Cardiovascular diseases are the most common cause of death and disability in the United States, and they cost hundreds of billions of dollars annually. Congestive heart failure, hypertension, atherosclerosis, stroke and vascular auto-immune diseases kill or reduce the quality of life for millions of our citizens. Research in this area has expanded our understanding of the basic elements of cardiovascular development, anatomy, pharmacology and control; with this knowledge, it has been possible to establish new approaches to diagnose and treat cardiovascular disease.
In order to achieve our goals, the Center utilizes funds derived from a variety of sources including a University endowment established by the Dean of the School of Medicine based on patent income derived from the efforts of Center researchers, and private donations from interested citizens, foundations, and corporations. These funds supplement and complement the grants and contracts from many funding institutions earned through the efforts of our investigative faculty.
The Robert M. Berne Cardiovascular Research Center is supported by funds derived from an endowment created by the School of Medicine. Activities include: administration of the Vascular Biology Training Program , seminar programs, shared facilities support of faculty recruitment’s and equipment, and seed grants for new faculty. In addition, each year the Robert M. Berne Cardiovascular Research Center offers a special competitive fellowship to be awarded to one or two postdoctoral trainees in cardiovascular research.
The Robert M. Berne Cardiovascular Research Center has programs in gene transfer and gene therapy in the Cardiovascular System. We are focusing our efforts on conditional gene expression in model organisms. More recently, small interfering RNA’s (siRNA’s) have been developed that can silence almost any expressed gene. Imagery technology at the cutting edge of research include 2-Photon microscopy, cardiovascular MRI, molecular ultrasound imaging, SPECT and PET imaging as well as intravital microscopy and live cell imaging.
The Center Director is Dr. Gary Owens , who directs the center in collaboration with the Scientific Advisory Board and the Dean of the School of Medicine. The Center Office is on the first floor of Medical Research Building 5 (MR5) on Lane Road and offers a site of coordination for initiatives in cardiovascular research within the Medical School. Research programs are carried out under the auspices of program projects grants, investigator initiated grants and training grants. The Vascular Biology training program is funded by an NIH training grant that provides support for eight postdoctoral members and ten pre-doctoral students from multiple departments within the School of Medicine.
The Center is an evolving organization based on a web of scientific interactions of basic and clinical investigative faculty with a broad interest in research in diseases of the cardiovascular system. It attracts ongoing research in cardiovascular function, as well as stimulating new initiatives. The Center is designed to respond quickly to exciting new research opportunities by providing financial and administrative assistance. Such assistance offers innovative investigators the possibility to adapt rapidly to new directions in their research programs, a capability that becomes ever more important as the pace of technology places greater importance on rapid reaction to scientific opportunity. The Partner’s Award Program is a flagship activity priority research seed assistance to faculty in order to attract larger grants from other sources. The NIH-funded Vascular Biology Training Program provides financial support and mentorship necessary to the successful training of young investigators interested in the study of cardiovascular function and pathology.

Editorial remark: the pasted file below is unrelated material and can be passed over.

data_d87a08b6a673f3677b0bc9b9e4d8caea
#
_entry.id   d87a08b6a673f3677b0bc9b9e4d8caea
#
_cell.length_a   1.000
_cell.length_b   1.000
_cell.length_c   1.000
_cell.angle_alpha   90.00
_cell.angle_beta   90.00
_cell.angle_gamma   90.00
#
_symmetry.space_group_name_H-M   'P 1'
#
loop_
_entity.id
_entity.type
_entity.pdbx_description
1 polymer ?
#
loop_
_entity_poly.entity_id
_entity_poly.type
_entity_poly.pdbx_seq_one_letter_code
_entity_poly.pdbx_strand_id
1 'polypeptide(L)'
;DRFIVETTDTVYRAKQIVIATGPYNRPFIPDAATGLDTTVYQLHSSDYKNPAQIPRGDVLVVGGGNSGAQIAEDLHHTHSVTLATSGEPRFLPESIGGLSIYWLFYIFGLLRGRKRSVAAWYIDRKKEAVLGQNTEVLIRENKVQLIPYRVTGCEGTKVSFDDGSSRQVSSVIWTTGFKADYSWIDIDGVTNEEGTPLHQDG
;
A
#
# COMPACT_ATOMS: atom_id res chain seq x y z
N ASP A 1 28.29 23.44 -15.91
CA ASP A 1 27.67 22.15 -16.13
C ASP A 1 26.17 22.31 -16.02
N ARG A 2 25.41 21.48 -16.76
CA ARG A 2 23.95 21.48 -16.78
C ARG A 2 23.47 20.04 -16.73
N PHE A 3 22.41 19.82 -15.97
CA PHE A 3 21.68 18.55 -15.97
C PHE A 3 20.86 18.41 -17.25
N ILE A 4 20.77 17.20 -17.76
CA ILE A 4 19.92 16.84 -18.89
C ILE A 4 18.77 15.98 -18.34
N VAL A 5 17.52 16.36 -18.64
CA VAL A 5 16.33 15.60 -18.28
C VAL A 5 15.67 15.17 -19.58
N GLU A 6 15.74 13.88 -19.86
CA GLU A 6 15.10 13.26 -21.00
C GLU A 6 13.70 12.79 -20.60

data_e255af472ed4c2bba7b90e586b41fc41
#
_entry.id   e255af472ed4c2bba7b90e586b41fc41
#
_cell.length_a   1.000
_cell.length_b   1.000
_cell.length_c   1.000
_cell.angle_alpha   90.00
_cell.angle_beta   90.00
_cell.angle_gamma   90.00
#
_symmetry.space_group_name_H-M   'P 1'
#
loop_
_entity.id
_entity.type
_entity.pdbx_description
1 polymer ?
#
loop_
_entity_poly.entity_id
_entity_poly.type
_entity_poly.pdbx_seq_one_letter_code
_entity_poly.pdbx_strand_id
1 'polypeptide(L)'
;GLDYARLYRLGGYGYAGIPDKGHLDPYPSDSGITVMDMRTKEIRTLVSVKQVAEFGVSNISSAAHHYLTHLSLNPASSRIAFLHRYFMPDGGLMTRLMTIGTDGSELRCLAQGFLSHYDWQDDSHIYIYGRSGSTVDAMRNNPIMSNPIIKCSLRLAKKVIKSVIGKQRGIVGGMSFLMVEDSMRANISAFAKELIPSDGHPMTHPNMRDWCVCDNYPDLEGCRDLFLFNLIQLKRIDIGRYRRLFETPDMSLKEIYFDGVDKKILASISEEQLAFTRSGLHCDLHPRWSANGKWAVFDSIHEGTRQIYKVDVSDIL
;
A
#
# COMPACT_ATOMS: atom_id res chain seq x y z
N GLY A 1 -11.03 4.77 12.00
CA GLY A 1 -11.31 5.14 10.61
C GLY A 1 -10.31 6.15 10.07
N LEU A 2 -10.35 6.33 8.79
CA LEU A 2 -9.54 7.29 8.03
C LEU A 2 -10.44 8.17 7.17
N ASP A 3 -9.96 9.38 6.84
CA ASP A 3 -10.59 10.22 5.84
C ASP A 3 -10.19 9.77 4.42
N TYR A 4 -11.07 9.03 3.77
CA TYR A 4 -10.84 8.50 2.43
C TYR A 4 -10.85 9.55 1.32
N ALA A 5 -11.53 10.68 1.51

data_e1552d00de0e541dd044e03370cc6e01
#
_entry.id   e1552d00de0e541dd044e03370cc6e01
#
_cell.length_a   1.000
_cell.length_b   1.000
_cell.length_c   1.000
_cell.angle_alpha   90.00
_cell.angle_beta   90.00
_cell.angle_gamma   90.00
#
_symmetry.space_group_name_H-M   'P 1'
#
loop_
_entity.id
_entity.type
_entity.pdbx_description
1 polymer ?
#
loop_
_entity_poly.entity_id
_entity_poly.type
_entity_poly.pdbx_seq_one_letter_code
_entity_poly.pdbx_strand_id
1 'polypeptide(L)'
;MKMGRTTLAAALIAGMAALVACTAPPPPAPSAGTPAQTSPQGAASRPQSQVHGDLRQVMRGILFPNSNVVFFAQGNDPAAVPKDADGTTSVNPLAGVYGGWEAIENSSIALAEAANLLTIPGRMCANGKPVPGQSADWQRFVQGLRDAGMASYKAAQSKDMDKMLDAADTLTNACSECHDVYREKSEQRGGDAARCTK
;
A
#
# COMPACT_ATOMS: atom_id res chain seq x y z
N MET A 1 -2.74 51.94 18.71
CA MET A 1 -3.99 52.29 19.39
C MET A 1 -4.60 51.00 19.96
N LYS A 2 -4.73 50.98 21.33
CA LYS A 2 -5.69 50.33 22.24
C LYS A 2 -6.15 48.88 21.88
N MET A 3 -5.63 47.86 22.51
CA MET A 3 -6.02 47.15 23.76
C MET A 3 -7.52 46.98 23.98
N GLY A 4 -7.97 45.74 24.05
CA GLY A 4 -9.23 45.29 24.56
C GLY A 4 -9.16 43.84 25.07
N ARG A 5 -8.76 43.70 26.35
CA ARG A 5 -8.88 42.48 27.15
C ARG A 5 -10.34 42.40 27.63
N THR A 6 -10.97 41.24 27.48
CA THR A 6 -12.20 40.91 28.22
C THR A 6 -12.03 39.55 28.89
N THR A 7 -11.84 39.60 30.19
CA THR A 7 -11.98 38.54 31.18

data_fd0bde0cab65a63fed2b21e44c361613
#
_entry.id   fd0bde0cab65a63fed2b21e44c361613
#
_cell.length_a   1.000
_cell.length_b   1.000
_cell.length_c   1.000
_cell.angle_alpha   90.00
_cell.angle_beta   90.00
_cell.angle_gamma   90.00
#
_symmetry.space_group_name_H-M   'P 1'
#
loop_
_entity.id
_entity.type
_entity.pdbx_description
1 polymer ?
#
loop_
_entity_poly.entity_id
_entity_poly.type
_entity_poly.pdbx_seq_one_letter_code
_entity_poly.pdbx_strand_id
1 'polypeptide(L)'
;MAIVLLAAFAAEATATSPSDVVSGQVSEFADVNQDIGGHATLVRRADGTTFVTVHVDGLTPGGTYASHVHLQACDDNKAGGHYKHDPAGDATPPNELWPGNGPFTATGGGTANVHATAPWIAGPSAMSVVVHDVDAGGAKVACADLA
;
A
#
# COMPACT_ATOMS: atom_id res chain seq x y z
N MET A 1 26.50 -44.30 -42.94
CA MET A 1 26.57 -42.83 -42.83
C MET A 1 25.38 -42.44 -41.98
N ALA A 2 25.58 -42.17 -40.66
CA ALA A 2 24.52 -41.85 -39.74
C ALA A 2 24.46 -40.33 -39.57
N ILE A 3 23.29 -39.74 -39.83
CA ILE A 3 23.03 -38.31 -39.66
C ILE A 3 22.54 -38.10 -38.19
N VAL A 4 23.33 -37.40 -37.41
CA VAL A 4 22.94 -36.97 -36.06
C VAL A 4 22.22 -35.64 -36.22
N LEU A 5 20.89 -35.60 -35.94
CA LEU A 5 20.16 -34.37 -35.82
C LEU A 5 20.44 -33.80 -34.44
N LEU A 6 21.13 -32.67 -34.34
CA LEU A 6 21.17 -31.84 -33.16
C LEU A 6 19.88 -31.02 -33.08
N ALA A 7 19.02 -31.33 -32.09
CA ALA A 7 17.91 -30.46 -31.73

Much remains to be done, and the cardiovascular research community is fortunate to be at the beginning of a new era in cardiovascular research. Molecular and genetic approaches allow us to look more deeply into cellular function than could have even been imagined only a decade ago. The cellular functions of cardiac myocytes, smooth muscle cells, endothelial cells, leukocytes, and platelets can be defined in remarkable detail, and with this knowledge has come the discovery of many new modes of cellular signaling. Superimposed on these biological findings are methodological advances that provide breathtaking opportunities to the biomedical investigator. New methods of visualization such as magnetic resonance imaging molecular ultrasound imaging and confocal and 2-photon microscopy allow the interior of organs, tissues, and cells to be probed and visualized with unprecedented clarity. New analytical methods allow the measurement of the chemical composition of biological structures in incredibly small samples. Genomic and protronic approaches have deepened and broadened understanding of vascular health and disease.
Though the tools of the modern investigator are remarkable, success in the present research environment also requires new patterns of interaction among biomedical scientists. Success and depends on the combination of the skills and talents of many investigators bent to the solution of a common problem. In the face of the current technological explosion, and the diversity of experimental approaches that must be applied during the course of a research program, group efforts are crucial to research success. With the preceding ideas in mind, the University of Virginia Robert M. Berne Cardiovascular Research Center was formed as a means of providing institutional support for interdisciplinary and cooperative research investigations in both clinical and basic cardiovascular sciences.